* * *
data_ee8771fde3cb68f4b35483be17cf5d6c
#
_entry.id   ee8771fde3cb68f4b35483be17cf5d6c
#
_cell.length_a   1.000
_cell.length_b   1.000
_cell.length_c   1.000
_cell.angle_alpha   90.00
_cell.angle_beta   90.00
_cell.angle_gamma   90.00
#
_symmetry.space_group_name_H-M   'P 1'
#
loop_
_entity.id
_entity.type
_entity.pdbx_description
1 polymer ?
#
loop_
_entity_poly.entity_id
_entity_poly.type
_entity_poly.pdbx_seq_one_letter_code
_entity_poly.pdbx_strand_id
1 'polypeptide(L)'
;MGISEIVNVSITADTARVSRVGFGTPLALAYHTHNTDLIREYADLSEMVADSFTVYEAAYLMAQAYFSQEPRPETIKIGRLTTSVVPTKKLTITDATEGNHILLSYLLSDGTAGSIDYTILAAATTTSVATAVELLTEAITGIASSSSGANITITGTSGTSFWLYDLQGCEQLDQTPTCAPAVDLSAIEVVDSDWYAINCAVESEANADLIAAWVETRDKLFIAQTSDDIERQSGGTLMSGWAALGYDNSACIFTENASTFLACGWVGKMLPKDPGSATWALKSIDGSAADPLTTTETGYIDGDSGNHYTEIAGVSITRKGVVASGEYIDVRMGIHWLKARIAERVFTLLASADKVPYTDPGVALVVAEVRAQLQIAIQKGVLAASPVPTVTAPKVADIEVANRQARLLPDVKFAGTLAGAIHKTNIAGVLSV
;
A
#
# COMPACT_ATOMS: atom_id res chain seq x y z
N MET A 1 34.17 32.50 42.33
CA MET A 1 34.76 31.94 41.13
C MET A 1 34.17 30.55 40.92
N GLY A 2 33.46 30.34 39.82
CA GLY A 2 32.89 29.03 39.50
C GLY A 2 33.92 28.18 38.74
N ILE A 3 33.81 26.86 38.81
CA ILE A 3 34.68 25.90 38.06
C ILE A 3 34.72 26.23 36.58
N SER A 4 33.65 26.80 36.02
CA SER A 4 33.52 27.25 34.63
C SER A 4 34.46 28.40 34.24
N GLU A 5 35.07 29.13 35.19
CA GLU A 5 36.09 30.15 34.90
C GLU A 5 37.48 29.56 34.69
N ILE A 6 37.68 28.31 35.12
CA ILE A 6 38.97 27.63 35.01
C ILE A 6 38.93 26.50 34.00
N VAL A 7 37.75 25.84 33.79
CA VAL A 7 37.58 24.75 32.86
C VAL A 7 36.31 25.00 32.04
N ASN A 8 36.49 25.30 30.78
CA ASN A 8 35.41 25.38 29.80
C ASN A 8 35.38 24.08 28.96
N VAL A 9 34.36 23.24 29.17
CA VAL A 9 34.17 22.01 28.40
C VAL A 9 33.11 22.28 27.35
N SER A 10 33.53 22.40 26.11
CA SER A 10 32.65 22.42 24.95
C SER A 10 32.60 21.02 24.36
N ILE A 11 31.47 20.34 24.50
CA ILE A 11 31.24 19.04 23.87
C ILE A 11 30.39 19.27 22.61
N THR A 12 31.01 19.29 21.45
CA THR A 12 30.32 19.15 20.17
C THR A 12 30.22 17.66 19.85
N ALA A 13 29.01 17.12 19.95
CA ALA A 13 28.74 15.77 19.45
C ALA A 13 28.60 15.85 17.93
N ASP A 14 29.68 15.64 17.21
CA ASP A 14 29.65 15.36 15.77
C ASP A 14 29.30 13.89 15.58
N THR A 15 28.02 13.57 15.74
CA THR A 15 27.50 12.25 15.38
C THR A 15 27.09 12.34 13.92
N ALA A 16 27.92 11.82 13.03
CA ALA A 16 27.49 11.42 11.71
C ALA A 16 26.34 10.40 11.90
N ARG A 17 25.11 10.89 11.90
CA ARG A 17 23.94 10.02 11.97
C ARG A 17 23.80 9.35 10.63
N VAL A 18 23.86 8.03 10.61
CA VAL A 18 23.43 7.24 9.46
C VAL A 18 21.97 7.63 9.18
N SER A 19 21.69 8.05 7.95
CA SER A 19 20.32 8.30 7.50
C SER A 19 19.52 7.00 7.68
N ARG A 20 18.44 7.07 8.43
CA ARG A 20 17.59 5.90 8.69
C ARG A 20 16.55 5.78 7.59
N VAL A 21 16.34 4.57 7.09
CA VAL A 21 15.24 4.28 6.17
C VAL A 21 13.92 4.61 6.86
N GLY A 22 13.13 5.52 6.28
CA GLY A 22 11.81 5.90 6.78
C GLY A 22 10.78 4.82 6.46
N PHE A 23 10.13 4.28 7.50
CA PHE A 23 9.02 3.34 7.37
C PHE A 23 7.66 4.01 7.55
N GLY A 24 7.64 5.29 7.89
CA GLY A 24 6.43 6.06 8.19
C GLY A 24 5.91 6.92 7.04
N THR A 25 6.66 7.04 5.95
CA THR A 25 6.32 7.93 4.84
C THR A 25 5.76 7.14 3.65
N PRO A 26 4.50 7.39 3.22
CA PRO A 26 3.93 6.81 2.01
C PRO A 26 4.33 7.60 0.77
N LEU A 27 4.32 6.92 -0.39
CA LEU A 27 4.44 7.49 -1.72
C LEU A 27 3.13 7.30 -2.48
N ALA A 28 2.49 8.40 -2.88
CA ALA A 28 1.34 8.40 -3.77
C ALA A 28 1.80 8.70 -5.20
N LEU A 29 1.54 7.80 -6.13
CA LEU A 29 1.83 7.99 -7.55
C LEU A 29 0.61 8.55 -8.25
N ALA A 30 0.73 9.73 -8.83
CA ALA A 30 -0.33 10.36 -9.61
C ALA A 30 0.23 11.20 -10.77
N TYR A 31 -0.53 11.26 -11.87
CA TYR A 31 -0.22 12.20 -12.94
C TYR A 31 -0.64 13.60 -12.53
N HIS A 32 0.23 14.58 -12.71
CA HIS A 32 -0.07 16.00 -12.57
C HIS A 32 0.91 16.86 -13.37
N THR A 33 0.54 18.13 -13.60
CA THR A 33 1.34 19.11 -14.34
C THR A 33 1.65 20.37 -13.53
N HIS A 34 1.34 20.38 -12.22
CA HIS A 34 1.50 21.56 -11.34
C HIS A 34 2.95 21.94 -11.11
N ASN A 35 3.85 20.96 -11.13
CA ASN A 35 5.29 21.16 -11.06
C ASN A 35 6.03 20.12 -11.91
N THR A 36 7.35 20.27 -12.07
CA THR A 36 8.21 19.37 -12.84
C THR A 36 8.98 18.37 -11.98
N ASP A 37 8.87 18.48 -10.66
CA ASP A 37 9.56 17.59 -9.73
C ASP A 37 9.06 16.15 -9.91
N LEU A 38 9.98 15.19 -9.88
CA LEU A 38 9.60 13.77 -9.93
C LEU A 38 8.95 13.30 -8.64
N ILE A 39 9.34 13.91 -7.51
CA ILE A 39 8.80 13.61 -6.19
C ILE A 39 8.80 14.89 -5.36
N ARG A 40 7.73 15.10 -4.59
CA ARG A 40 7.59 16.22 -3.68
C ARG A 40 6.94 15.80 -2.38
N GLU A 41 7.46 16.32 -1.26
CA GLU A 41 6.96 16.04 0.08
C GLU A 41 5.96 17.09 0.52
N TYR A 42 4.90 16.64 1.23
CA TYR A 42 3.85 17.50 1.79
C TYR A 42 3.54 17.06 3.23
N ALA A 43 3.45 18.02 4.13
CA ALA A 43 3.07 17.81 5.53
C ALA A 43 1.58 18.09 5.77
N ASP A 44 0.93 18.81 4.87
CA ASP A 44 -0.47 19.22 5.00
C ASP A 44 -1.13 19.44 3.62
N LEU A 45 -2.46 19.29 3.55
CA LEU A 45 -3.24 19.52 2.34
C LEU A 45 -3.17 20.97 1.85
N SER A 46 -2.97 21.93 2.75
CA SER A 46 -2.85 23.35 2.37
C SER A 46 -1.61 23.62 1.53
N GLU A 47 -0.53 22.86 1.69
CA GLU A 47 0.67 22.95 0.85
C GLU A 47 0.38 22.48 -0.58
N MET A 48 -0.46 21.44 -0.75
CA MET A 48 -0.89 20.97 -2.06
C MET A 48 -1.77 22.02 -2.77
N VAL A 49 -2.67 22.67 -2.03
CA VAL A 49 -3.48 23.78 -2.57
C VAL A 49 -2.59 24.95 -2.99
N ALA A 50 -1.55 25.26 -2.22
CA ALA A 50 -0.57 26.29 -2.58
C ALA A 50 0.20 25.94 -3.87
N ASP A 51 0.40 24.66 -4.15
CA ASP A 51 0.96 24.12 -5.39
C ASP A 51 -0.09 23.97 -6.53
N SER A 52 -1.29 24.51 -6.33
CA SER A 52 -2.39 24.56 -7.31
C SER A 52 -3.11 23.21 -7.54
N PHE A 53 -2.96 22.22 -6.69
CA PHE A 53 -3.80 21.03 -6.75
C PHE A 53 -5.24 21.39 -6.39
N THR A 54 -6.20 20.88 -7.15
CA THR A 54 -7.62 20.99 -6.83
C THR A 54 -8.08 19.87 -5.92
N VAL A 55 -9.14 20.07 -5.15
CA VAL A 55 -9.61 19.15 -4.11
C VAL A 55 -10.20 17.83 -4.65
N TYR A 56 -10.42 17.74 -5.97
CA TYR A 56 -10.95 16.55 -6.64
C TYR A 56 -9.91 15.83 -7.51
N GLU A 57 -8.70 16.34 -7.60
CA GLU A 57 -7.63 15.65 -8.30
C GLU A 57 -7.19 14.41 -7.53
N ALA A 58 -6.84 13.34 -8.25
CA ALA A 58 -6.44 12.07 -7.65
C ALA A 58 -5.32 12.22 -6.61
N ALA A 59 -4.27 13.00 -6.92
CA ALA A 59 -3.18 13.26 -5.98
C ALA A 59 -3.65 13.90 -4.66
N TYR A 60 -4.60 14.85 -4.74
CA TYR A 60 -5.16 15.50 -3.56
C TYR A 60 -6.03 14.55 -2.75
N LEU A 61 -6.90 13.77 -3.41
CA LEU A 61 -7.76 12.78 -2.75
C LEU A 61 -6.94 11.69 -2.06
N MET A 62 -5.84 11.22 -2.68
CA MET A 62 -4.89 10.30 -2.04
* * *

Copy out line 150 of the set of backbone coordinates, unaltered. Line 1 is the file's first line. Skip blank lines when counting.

C ARG A 40 6.94 15.80 -2.38